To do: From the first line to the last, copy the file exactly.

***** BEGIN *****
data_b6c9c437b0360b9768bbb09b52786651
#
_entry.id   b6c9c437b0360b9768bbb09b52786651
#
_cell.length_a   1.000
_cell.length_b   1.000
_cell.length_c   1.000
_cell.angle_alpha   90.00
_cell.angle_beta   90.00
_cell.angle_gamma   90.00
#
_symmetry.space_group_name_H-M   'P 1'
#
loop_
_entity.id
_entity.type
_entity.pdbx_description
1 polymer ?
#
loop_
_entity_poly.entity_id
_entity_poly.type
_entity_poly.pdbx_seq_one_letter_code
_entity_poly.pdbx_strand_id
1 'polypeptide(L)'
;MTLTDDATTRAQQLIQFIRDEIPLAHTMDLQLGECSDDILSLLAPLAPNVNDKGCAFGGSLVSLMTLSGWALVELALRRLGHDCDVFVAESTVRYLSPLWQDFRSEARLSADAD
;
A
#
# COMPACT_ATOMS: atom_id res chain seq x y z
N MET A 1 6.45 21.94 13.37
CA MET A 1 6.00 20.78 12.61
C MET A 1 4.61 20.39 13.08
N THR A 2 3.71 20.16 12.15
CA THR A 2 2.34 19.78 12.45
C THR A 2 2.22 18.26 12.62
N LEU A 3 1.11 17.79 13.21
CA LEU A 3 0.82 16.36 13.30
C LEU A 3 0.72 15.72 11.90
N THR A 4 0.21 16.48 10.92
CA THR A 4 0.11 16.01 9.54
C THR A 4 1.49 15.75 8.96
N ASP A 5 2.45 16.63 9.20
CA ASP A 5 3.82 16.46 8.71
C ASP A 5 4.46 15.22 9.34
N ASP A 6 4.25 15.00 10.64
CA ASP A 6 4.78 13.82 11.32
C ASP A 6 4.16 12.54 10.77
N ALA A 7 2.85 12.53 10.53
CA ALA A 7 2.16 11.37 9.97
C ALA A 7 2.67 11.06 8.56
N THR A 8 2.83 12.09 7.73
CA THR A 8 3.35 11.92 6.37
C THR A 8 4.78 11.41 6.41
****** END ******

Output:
data_b6c9c437b0360b9768bbb09b52786651
#
_entry.id   b6c9c437b0360b9768bbb09b52786651
#
_cell.length_a   1.000
_cell.length_b   1.000
_cell.length_c   1.000
_cell.angle_alpha   90.00
_cell.angle_beta   90.00
_cell.angle_gamma   90.00
#
_symmetry.space_group_name_H-M   'P 1'
#
loop_
_entity.id
_entity.type
_entity.pdbx_description
1 polymer ?
#
loop_
_entity_poly.entity_id
_entity_poly.type
_entity_poly.pdbx_seq_one_letter_code
_entity_poly.pdbx_strand_id
1 'polypeptide(L)'
;MTLTDDATTRAQQLIQFIRDEIPLAHTMDLQLGECSDDILSLLAPLAPNVNDKGCAFGGSLVSLMTLSGWALVELALRRLGHDCDVFVAESTVRYLSPLWQDFRSEARLSADAD
;
A
#
# COMPACT_ATOMS: atom_id res chain seq x y z
N MET A 1 6.45 21.94 13.37
CA MET A 1 6.00 20.78 12.61
C MET A 1 4.61 20.39 13.08
N THR A 2 3.71 20.16 12.15
CA THR A 2 2.34 19.78 12.45
C THR A 2 2.22 18.26 12.62
N LEU A 3 1.11 17.79 13.21
CA LEU A 3 0.82 16.36 13.30
C LEU A 3 0.72 15.72 11.90
N THR A 4 0.21 16.48 10.92
CA THR A 4 0.11 16.01 9.54
C THR A 4 1.49 15.75 8.96
N ASP A 5 2.45 16.63 9.20
CA ASP A 5 3.82 16.46 8.71
C ASP A 5 4.46 15.22 9.34
N ASP A 6 4.25 15.00 10.64
CA ASP A 6 4.78 13.82 11.32
C ASP A 6 4.16 12.54 10.77
N ALA A 7 2.85 12.53 10.53
CA ALA A 7 2.16 11.37 9.97
C ALA A 7 2.67 11.06 8.56
N THR A 8 2.83 12.09 7.73
CA THR A 8 3.35 11.92 6.37
C THR A 8 4.78 11.41 6.41